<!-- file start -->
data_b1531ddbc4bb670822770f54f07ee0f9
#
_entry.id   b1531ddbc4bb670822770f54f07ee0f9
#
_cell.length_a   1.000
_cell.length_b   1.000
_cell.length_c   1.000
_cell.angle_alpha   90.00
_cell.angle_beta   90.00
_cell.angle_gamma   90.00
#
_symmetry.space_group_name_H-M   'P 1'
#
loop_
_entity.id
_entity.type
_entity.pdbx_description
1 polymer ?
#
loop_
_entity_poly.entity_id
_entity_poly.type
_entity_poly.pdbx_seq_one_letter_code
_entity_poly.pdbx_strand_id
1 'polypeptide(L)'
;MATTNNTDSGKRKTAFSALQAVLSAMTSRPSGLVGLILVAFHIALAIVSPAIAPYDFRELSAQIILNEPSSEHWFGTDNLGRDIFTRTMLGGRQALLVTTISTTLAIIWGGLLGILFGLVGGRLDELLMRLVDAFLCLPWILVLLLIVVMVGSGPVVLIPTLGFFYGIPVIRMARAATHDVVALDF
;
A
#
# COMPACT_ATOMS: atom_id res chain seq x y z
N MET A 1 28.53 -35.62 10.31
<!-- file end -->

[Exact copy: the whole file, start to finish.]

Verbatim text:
data_b1531ddbc4bb670822770f54f07ee0f9
#
_entry.id   b1531ddbc4bb670822770f54f07ee0f9
#
_cell.length_a   1.000
_cell.length_b   1.000
_cell.length_c   1.000
_cell.angle_alpha   90.00
_cell.angle_beta   90.00
_cell.angle_gamma   90.00
#
_symmetry.space_group_name_H-M   'P 1'
#
loop_
_entity.id
_entity.type
_entity.pdbx_description
1 polymer ?
#
loop_
_entity_poly.entity_id
_entity_poly.type
_entity_poly.pdbx_seq_one_letter_code
_entity_poly.pdbx_strand_id
1 'polypeptide(L)'
;MATTNNTDSGKRKTAFSALQAVLSAMTSRPSGLVGLILVAFHIALAIVSPAIAPYDFRELSAQIILNEPSSEHWFGTDNLGRDIFTRTMLGGRQALLVTTISTTLAIIWGGLLGILFGLVGGRLDELLMRLVDAFLCLPWILVLLLIVVMVGSGPVVLIPTLGFFYGIPVIRMARAATHDVVALDF
;
A
#
# COMPACT_ATOMS: atom_id res chain seq x y z
N MET A 1 28.53 -35.62 10.31